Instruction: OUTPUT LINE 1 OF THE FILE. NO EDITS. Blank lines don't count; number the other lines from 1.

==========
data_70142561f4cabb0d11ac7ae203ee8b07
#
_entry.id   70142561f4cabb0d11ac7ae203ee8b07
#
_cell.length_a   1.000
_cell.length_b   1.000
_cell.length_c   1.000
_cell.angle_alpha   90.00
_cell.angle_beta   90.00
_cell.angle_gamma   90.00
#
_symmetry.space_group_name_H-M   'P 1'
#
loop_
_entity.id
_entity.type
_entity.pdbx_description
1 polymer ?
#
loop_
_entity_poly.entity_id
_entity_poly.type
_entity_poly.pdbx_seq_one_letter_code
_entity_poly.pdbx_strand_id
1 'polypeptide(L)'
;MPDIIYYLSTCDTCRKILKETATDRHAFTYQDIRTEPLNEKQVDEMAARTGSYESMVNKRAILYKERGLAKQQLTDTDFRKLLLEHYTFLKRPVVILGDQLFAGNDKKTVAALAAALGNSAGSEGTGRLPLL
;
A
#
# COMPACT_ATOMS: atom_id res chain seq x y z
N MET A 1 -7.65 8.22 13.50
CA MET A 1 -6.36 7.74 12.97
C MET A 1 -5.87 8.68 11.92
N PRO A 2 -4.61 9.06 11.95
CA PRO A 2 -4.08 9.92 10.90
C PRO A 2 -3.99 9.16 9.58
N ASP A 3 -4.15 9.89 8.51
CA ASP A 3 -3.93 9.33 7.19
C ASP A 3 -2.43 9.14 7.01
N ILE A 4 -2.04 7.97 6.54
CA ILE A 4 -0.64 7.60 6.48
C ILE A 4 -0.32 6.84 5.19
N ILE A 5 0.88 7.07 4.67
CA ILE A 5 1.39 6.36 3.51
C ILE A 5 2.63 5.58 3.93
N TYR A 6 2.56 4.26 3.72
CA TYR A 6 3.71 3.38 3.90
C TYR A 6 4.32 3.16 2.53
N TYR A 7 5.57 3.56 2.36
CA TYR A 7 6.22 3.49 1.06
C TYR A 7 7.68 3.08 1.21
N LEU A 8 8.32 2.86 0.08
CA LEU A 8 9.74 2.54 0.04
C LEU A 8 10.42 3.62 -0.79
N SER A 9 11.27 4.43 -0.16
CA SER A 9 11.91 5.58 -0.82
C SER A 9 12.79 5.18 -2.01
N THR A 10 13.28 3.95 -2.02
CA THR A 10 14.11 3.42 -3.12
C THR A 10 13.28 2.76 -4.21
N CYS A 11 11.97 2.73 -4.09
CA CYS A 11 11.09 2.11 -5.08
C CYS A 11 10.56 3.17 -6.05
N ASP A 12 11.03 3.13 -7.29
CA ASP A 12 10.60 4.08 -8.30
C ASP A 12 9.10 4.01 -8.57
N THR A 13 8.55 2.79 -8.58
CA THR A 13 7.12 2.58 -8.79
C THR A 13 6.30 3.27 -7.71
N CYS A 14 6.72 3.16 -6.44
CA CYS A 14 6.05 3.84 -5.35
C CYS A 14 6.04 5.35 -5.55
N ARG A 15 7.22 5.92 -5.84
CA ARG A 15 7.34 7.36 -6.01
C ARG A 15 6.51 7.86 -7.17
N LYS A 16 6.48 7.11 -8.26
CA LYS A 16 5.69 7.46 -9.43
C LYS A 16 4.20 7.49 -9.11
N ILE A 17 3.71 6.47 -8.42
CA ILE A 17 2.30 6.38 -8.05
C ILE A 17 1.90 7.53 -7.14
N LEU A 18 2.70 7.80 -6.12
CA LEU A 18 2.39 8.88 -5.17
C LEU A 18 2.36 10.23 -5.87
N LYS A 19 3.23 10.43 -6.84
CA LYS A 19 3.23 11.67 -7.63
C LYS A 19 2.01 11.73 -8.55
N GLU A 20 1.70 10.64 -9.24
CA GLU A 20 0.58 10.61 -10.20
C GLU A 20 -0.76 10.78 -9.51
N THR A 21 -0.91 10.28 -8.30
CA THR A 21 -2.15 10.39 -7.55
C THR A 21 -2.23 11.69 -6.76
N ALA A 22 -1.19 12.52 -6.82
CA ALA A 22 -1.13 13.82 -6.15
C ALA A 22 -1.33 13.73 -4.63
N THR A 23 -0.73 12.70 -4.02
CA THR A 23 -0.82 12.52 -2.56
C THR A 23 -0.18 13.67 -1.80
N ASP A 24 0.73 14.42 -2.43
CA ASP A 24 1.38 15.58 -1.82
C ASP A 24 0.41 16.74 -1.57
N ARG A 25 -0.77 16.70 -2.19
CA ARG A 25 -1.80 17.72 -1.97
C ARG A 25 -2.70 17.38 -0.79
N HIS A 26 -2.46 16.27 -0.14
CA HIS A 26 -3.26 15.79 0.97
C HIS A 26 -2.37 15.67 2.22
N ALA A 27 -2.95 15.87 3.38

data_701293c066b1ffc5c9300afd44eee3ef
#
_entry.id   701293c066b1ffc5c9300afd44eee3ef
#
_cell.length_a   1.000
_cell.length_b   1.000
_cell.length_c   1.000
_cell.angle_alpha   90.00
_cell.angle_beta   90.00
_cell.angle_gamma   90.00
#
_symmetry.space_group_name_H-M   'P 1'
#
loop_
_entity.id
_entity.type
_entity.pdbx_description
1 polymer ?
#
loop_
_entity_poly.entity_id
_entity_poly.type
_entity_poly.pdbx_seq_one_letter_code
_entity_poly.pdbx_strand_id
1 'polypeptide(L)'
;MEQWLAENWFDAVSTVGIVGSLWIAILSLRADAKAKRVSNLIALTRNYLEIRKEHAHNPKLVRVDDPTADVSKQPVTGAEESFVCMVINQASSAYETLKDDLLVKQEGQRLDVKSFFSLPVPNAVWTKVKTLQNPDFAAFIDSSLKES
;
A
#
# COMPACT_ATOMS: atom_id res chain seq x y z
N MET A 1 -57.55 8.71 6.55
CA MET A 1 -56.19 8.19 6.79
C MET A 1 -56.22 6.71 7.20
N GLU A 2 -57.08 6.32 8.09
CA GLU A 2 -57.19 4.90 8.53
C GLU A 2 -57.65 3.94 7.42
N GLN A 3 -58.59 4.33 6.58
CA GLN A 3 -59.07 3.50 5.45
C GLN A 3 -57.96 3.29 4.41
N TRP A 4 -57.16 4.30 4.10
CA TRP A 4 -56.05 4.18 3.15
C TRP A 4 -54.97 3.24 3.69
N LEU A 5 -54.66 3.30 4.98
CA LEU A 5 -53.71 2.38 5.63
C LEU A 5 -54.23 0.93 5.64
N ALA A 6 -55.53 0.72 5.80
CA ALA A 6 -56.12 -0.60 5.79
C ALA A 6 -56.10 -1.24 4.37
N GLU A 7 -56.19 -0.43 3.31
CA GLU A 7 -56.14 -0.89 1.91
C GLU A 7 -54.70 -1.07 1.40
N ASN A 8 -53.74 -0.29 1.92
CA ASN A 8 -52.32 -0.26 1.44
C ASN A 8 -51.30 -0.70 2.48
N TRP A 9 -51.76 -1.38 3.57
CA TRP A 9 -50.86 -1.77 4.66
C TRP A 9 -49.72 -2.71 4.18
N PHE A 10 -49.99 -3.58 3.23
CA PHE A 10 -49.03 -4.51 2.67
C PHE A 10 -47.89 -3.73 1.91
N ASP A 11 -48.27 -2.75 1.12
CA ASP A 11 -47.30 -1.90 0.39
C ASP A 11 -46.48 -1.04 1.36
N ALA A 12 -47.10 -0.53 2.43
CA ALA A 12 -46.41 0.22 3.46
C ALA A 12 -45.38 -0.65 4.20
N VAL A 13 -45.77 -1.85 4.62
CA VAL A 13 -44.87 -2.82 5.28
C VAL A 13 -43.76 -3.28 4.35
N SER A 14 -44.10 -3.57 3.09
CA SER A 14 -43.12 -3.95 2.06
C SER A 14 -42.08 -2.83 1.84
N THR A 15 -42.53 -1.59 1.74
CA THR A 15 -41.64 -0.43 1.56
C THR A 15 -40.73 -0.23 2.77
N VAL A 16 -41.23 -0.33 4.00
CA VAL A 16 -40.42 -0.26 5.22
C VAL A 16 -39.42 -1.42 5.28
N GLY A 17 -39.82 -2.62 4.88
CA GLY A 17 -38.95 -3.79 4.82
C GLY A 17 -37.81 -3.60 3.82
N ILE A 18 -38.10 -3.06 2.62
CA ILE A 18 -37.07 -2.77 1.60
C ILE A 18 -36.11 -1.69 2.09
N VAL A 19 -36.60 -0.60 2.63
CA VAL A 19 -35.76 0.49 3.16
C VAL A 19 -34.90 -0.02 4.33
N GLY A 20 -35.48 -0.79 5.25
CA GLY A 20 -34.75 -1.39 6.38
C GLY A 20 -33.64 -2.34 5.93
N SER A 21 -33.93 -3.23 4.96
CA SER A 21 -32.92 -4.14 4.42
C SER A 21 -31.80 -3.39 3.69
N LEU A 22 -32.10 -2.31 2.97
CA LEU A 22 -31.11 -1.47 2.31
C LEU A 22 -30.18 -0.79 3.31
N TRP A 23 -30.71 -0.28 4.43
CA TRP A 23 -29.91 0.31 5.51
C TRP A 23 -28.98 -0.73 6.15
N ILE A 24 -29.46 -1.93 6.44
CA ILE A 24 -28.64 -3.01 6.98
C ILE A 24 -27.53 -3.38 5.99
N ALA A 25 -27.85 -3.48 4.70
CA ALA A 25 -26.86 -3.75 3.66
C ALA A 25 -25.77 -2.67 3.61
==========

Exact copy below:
data_70142561f4cabb0d11ac7ae203ee8b07